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Having entered a profession that was extremely 'non-traditional' for women 40 years ago, I'm all in favor of testing boundaries, and allowing women to go as far as they are capable of going. What scares me, both for the profession I entered and for merit-based programs like the Rangers, is the tendency of utopian liberals to decry any disproportionality as proof of discrimination and/or something "wrong" with the profession that needs to be "corrected."
I doubt if one man out of 100 men is suited to a career in a special forces unit of any kind. Men have come to accept that. What if only one woman out of 10,000 women is suited to such a career, without changing what that career is all about? If the utopians could only live with that and stop trying to impose "equality in numbers", then I'd be a lot less concerned. But all the evidence is that they won't. Instead, they'll demand more recruitment, lower standards, accommodations for this, that and the other, and finally, a wholesale redefinition of the essential functions of those programs so that they are more "welcoming" for all the women who wouldn't make it otherwise.
If we truly need those programs, and I think we do because every society needs its warriors (and also had better channel them into a disciplined, controlled system or suffer in other ways than militarily), opening them to women is great in principle but could be dangerous in practice.
From McKinsey & Co.'s 2007 Report:
"Annual GHG (greenhouse gas) emissions in the U.S. are projected to rise from 7.2 gigatons CO2e in 2005 to 9.7 gigatons in 2030 - an increase of 35 percent - according to an analysis of U.S. government reference forecasts." (measured in metric tons, i.e., European tonnes = 2,204 lb.)
From the European Commission Joint Research Centre and PBL Netherlands EAA 2014 Report on Trends in Global CO2 Emissions:
The United States' 2013 emissions were "5.3 billion tonnes". (A billion tonnes is a gigaton.)
So six years down the road toward 2030, rather than increasing as predicted by McKinsey and the U.S. government, U.S. emissions decreased by 26% -- and all without draconian government restrictions, taxes, regulations, etc.
All we had to do is have a Great Recession. Imagine how much better we'll do if Obama, Inslee and their supporters can induce a Greatest Depression!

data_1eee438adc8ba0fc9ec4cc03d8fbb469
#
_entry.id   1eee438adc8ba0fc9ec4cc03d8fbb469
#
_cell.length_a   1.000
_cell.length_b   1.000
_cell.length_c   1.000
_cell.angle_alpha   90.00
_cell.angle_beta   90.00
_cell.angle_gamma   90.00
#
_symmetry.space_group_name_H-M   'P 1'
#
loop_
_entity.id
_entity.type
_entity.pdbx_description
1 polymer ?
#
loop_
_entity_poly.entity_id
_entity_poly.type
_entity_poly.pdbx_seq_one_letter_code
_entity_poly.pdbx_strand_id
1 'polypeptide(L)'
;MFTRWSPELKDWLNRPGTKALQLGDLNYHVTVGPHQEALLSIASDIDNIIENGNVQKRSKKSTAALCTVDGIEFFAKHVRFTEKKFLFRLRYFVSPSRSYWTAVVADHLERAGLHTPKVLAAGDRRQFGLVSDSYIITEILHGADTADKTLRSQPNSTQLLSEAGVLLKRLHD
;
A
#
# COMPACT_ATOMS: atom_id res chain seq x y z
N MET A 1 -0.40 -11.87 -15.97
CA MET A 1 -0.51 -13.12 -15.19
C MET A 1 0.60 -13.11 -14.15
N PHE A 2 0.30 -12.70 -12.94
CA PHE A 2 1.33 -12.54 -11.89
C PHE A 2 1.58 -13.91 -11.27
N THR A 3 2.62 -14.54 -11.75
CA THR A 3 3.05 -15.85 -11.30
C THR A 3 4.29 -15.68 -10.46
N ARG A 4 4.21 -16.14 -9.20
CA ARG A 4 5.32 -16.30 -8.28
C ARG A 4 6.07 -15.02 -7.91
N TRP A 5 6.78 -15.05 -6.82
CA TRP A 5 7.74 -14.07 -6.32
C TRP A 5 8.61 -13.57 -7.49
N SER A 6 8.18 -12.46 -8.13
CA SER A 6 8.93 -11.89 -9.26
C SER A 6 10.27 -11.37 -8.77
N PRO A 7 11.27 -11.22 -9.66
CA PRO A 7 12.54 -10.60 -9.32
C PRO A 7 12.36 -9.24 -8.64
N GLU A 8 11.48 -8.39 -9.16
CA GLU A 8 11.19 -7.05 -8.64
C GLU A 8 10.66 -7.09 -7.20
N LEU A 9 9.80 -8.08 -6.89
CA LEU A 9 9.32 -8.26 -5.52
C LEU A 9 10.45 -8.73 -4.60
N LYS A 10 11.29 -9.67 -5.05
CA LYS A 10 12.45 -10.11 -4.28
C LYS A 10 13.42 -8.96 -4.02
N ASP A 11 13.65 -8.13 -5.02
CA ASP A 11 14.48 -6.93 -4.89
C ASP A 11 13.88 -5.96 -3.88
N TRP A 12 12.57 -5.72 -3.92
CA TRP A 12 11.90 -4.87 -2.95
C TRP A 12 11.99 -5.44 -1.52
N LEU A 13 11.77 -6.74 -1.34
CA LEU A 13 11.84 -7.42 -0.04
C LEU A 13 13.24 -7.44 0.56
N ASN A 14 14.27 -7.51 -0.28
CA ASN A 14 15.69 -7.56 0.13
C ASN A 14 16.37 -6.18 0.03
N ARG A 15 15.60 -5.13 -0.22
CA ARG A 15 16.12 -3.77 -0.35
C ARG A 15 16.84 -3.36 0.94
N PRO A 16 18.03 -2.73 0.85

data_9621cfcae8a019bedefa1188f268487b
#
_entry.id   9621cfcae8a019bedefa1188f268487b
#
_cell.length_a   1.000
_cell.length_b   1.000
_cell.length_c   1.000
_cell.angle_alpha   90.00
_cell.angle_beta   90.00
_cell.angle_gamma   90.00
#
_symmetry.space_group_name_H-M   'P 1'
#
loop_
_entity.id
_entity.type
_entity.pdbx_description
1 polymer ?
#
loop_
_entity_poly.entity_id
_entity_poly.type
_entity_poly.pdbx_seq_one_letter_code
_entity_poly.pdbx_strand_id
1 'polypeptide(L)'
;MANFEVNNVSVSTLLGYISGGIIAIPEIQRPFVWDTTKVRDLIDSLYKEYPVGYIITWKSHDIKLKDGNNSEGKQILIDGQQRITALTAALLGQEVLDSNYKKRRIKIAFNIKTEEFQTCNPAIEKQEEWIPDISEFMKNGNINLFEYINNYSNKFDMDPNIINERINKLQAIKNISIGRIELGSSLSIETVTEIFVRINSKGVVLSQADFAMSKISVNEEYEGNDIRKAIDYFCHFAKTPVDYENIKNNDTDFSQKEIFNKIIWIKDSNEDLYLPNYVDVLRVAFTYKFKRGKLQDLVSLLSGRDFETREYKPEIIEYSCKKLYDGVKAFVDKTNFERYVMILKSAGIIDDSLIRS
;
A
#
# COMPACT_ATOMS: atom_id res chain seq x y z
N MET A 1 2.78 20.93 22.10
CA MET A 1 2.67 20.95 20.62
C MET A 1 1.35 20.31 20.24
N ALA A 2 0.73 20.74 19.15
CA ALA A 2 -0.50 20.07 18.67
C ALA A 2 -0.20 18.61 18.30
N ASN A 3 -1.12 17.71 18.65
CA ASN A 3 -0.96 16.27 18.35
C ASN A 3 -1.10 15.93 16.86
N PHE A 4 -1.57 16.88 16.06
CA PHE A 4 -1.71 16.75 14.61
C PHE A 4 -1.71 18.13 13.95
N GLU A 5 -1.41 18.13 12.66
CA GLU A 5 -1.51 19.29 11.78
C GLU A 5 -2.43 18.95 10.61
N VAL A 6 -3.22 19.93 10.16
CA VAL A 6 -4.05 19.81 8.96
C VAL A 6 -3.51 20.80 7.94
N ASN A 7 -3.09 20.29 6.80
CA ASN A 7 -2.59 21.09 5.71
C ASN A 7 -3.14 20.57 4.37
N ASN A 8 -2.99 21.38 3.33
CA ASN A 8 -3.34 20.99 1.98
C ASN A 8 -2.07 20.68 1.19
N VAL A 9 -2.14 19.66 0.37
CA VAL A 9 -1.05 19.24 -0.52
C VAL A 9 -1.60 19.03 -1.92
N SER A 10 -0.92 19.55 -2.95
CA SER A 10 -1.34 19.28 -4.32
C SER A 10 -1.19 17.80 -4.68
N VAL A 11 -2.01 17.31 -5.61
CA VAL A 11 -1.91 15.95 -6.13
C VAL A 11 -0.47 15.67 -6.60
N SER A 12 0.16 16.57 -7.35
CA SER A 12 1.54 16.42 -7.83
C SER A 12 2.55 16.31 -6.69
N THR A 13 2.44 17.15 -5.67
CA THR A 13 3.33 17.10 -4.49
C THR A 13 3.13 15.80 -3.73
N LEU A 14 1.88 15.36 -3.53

Yes, the electorate is pretty evenly divided between Group 1 - people who believe they are entitled to live, and live well, on OPM (other people's money), Group 2 - people who make their living and derive their power from servicing and encouraging the entitlement mentality of Group 1, and Group 3 - the other people, who are still willing to support themselves on their own efforts and even carry the burden for the truly needy, but are increasingly demoralized by the home-grown and imported expansions to Groups 1 and 2.
What's worse, Mr. Hamilton's figures address only federal revenues, spending and debt. When state and local numbers are added, government spending amounts to 42% of GDP. With tax revenues at 25%, debt must necessarily skyrocket, and it is.
"It is not up to public officials, whether elected or appointed, to decide how laws will be enforced. "
While I agree with this basic statement of our system of separation of powers, a constitutional law professor by the name of Barack Obama has raised serious questions about the extent to which it remains valid in our political system. No wonder that poor Clerk is confused!
The ordinance may seem to apply generally to all "existing structures that are used to house indigent populations" but the fact is only one structure is at issue, motivated this ordinance, and would benefit from it, and that structure happens to be owned by Mr. Clark's LLC. Pretty much any law intended to benefit one particular business could be couched in general enough terms so that it seems to apply to more than the intended beneficiary.
Refusing to recuse herself after this obvious conflict of interest is pointed out shows a very poor understanding on Ms. Clark's part of the damage such self-dealing does to citizens' confidence in their government. We would all like to believe our laws are passed based on their merits, and not on "who you know (or are married to)".
The Clarks may be well-intended - probably are - but good intentions don't trump integrity in governance. "Helping others" is a growth industry and big business these days, with billions of taxpayer and donor dollars being directed to the "helpers". Wherever there's money or the potential for money, conflicts can exist and should be guarded against.
Hey, we agree on something!
Cabins without plumbing? What about sanitation?
Another warning that has been sounded for decades is that our forest management practices, taken over by kooky eco-wackos, were failing to clear in a controlled way the fuel these fires have now cleared with the loss of lives and property.
Do you understand that there is a difference between being offended by something and proposing to criminalize it? I'm offended by swastikas, Confederate flags, and numerous other symbols, words and ideas. Doesn't mean I believe they should be banned, i.e., criminalized.
Of course he doesn't forfeit his right to express his hypocritical, smug, self-righteous opinion. No one says he does.
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